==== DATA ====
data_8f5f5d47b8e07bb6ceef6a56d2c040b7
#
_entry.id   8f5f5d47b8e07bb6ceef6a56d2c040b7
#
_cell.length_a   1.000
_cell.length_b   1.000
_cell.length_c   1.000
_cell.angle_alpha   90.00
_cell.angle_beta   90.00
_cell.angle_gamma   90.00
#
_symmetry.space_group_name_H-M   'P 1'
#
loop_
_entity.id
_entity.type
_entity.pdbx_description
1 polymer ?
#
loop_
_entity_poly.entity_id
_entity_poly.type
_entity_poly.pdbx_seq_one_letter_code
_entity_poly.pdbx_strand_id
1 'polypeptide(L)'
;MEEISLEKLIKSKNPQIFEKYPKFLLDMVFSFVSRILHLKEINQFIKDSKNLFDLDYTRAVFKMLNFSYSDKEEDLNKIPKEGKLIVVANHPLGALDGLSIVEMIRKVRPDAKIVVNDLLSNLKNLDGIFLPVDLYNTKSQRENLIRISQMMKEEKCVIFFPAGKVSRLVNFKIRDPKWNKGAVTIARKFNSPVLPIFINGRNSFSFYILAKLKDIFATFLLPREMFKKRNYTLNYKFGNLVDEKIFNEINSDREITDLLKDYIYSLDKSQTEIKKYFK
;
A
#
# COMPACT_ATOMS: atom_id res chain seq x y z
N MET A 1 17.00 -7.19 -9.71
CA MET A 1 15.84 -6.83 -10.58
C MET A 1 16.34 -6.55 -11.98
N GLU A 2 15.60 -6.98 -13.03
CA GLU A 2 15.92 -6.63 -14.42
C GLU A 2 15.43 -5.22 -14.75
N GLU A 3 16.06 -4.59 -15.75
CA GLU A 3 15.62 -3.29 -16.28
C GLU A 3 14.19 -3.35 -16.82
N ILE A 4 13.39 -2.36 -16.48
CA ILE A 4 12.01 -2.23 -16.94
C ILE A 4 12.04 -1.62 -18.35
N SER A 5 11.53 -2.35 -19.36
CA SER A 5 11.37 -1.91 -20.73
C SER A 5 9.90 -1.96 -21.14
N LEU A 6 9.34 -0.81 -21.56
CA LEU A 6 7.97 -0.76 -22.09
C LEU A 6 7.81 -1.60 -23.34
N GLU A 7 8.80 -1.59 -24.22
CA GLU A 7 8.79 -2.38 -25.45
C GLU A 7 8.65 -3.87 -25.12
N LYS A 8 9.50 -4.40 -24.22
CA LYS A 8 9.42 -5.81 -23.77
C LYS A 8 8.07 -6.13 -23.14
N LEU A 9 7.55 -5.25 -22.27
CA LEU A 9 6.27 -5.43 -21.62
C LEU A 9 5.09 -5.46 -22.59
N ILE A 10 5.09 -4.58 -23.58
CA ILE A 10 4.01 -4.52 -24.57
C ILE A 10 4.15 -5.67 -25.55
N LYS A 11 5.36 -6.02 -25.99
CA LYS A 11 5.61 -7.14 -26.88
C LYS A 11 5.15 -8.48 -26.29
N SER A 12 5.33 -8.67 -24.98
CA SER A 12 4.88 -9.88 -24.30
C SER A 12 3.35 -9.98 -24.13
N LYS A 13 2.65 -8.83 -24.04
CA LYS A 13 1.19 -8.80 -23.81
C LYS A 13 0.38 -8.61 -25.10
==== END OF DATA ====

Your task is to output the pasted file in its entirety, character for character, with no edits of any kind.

data_8f5f5d47b8e07bb6ceef6a56d2c040b7
#
_entry.id   8f5f5d47b8e07bb6ceef6a56d2c040b7
#
_cell.length_a   1.000
_cell.length_b   1.000
_cell.length_c   1.000
_cell.angle_alpha   90.00
_cell.angle_beta   90.00
_cell.angle_gamma   90.00
#
_symmetry.space_group_name_H-M   'P 1'
#
loop_
_entity.id
_entity.type
_entity.pdbx_description
1 polymer ?
#
loop_
_entity_poly.entity_id
_entity_poly.type
_entity_poly.pdbx_seq_one_letter_code
_entity_poly.pdbx_strand_id
1 'polypeptide(L)'
;MEEISLEKLIKSKNPQIFEKYPKFLLDMVFSFVSRILHLKEINQFIKDSKNLFDLDYTRAVFKMLNFSYSDKEEDLNKIPKEGKLIVVANHPLGALDGLSIVEMIRKVRPDAKIVVNDLLSNLKNLDGIFLPVDLYNTKSQRENLIRISQMMKEEKCVIFFPAGKVSRLVNFKIRDPKWNKGAVTIARKFNSPVLPIFINGRNSFSFYILAKLKDIFATFLLPREMFKKRNYTLNYKFGNLVDEKIFNEINSDREITDLLKDYIYSLDKSQTEIKKYFK
;
A
#
# COMPACT_ATOMS: atom_id res chain seq x y z
N MET A 1 17.00 -7.19 -9.71
CA MET A 1 15.84 -6.83 -10.58
C MET A 1 16.34 -6.55 -11.98
N GLU A 2 15.60 -6.98 -13.03
CA GLU A 2 15.92 -6.63 -14.42
C GLU A 2 15.43 -5.22 -14.75
N GLU A 3 16.06 -4.59 -15.75
CA GLU A 3 15.62 -3.29 -16.28
C GLU A 3 14.19 -3.35 -16.82
N ILE A 4 13.39 -2.36 -16.48
CA ILE A 4 12.01 -2.23 -16.94
C ILE A 4 12.04 -1.62 -18.35
N SER A 5 11.53 -2.35 -19.36
CA SER A 5 11.37 -1.91 -20.73
C SER A 5 9.90 -1.96 -21.14
N LEU A 6 9.34 -0.81 -21.56
CA LEU A 6 7.97 -0.76 -22.09
C LEU A 6 7.81 -1.60 -23.34
N GLU A 7 8.80 -1.59 -24.22
CA GLU A 7 8.79 -2.38 -25.45
C GLU A 7 8.65 -3.87 -25.12
N LYS A 8 9.50 -4.40 -24.22
CA LYS A 8 9.42 -5.81 -23.77
C LYS A 8 8.07 -6.13 -23.14
N LEU A 9 7.55 -5.25 -22.27
CA LEU A 9 6.27 -5.43 -21.62
C LEU A 9 5.09 -5.46 -22.59
N ILE A 10 5.09 -4.58 -23.58
CA ILE A 10 4.01 -4.52 -24.57
C ILE A 10 4.15 -5.67 -25.55
N LYS A 11 5.36 -6.02 -25.99
CA LYS A 11 5.61 -7.14 -26.88
C LYS A 11 5.15 -8.48 -26.29
N SER A 12 5.33 -8.67 -24.98
CA SER A 12 4.88 -9.88 -24.30
C SER A 12 3.35 -9.98 -24.13
N LYS A 13 2.65 -8.83 -24.04
CA LYS A 13 1.19 -8.80 -23.81
C LYS A 13 0.38 -8.61 -25.10